Lists, Pattern Matching, and Recursion Welcome to Pluralsight. I'm Kit Eason and you're watching the F# Functional Data Structure course, Module 5, Lists, Pattern Matching, and Recursive Processing. In this module we're going to extend our understanding of lists by applying pattern matching and recursive processing. If you grasp these topics you'll be a truly fluent F# developer. We need to make sure we understand pattern matching in general F# code. Once we're secure on that we'll apply it to lists. Pattern matching has nothing to do with regular expressions or image processing, instead it's a language feature which allows you to branch logic and assign values according to the shape, as well as the value of data items. Pattern matching's most obvious application is F#'s match construct, so let's look at that.
Dictionaries Welcome to Pluralsight. I'm Kit Eason and you're watching the F# Functional Data Structures course, Module 6, Dictionaries. In this module we're going to learn how to make best use of. NET dictionaries from F#. It's important that you have a good grasp of the dictionary class and of the best ways of making use of it from F#. This will help you write high performance applications, which scale well with large data sets. We'll also look at ConcurrentDictionary, which we'll need to use when multiple threads are updating and reading a dictionary concurrently.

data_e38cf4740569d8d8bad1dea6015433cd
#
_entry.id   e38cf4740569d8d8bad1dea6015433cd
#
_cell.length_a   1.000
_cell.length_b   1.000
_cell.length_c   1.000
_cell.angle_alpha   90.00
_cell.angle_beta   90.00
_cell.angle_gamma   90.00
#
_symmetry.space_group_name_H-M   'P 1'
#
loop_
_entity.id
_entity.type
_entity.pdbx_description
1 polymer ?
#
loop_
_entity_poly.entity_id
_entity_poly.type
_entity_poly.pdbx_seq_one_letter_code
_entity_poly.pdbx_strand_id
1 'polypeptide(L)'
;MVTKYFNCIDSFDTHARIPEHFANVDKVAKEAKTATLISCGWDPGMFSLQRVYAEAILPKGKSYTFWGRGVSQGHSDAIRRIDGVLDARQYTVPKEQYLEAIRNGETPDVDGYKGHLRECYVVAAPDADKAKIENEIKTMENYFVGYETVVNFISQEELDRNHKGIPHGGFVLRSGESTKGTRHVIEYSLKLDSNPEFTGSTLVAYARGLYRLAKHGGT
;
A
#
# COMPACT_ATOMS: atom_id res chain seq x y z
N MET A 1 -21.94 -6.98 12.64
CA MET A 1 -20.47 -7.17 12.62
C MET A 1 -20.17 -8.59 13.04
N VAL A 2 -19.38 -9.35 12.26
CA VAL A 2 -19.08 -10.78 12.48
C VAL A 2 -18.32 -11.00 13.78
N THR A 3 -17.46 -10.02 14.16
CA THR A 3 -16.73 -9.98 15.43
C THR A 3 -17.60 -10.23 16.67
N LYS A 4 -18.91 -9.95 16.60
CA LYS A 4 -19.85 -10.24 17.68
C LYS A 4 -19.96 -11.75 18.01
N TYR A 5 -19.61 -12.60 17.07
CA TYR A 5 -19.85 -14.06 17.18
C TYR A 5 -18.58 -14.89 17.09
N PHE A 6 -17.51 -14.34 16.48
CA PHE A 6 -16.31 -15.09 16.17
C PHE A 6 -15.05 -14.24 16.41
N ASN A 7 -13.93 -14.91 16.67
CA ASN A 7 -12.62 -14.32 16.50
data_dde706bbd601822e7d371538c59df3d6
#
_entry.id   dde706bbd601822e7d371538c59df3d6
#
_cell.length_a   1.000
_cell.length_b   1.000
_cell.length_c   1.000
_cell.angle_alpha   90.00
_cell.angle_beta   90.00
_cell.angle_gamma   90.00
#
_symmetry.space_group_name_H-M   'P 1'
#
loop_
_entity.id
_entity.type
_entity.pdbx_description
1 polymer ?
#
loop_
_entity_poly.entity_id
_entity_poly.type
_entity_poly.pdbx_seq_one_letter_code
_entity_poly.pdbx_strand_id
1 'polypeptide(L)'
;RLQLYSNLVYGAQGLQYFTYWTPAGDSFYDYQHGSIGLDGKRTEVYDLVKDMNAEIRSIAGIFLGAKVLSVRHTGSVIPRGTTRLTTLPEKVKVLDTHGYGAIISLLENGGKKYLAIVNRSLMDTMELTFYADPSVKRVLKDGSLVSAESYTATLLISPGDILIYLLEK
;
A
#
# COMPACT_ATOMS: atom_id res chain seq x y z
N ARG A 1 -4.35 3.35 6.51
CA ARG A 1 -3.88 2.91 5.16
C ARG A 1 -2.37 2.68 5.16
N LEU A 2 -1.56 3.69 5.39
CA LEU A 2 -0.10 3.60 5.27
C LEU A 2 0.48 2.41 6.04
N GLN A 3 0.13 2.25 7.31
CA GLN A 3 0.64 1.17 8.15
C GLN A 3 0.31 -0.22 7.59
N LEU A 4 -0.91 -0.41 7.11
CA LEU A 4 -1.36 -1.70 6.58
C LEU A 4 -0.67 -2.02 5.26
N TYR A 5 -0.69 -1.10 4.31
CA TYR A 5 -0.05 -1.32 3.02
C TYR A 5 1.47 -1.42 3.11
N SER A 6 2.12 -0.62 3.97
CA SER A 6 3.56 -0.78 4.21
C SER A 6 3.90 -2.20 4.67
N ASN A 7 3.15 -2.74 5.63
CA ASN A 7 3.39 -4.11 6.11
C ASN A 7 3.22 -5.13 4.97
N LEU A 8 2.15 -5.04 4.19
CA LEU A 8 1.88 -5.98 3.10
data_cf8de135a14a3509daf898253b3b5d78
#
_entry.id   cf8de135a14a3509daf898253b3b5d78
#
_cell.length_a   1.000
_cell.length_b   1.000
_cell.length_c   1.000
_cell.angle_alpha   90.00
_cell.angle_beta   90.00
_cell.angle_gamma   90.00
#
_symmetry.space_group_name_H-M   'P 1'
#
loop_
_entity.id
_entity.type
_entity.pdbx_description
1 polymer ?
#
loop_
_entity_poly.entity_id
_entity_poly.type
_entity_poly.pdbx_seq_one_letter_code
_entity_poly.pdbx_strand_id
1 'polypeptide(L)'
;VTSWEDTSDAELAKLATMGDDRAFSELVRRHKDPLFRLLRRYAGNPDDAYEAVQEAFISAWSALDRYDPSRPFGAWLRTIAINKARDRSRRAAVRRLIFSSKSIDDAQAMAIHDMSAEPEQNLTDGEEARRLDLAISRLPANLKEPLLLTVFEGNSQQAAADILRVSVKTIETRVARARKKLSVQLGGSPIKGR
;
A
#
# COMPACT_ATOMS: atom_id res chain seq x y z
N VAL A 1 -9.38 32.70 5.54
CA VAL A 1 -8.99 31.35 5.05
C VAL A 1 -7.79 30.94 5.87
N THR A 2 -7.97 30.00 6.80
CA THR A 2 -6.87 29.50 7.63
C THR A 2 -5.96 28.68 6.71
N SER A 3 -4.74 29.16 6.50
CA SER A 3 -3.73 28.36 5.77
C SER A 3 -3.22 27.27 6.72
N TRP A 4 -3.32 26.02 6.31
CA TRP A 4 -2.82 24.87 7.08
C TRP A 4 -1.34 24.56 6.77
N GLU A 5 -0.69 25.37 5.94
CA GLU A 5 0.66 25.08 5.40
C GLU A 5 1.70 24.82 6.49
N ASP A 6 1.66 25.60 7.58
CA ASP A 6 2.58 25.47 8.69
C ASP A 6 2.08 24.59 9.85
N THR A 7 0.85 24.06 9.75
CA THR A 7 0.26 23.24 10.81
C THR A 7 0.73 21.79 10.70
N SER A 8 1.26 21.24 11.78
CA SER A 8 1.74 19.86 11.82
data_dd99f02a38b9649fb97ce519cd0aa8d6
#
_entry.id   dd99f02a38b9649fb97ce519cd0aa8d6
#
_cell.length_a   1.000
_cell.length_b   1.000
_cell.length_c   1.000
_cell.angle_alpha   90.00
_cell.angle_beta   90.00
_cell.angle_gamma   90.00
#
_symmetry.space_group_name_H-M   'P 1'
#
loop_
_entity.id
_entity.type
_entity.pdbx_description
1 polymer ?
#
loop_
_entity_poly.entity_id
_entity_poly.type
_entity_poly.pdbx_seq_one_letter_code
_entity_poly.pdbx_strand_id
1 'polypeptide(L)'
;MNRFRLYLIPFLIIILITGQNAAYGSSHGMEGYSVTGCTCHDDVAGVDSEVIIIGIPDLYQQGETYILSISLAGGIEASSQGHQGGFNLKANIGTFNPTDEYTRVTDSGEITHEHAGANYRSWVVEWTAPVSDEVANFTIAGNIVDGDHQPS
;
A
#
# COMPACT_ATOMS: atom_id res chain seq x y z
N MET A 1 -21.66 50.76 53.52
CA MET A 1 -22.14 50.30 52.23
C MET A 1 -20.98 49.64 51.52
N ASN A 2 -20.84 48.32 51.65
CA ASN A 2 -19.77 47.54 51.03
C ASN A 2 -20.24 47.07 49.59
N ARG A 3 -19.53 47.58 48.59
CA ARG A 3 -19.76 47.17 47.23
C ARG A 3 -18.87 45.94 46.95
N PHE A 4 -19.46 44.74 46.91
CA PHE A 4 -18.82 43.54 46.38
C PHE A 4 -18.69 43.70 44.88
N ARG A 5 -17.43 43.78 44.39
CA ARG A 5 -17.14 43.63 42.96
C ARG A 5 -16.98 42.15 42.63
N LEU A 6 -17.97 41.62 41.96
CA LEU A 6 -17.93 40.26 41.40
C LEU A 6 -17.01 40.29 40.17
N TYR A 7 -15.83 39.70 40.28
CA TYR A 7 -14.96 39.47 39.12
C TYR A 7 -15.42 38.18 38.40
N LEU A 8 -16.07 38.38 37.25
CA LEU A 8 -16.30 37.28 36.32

Sets and Maps Welcome to Pluralsight. I'm Kit Eason and you're watching the F# Functional Data Structures course, Module 7, Sets and Maps. In this module we'll introduce F# sets and maps. These structures let you construct correct and readable algorithms for building and using unique sets and maps, a map being effectively an immutable dictionary. They're important tools in the toolbox of the skilled F# developer because they let you code succinctly in an immutable style. A set in F# terms is a collection of instances of any type where the set can only contain one copy of any given value. And actually when I say a set can contain any type, the type will at least need to implement comparison. Since this is an immutable type, adding an item doesn't really mean changing the set, it means generating a new set containing the original set's items plus the new item. At first site this might seem wasteful, but as with the list type most of the storage nodes from the original set are simply reused. It's not an error to add a duplicate value, but the additional value will simply be ignored.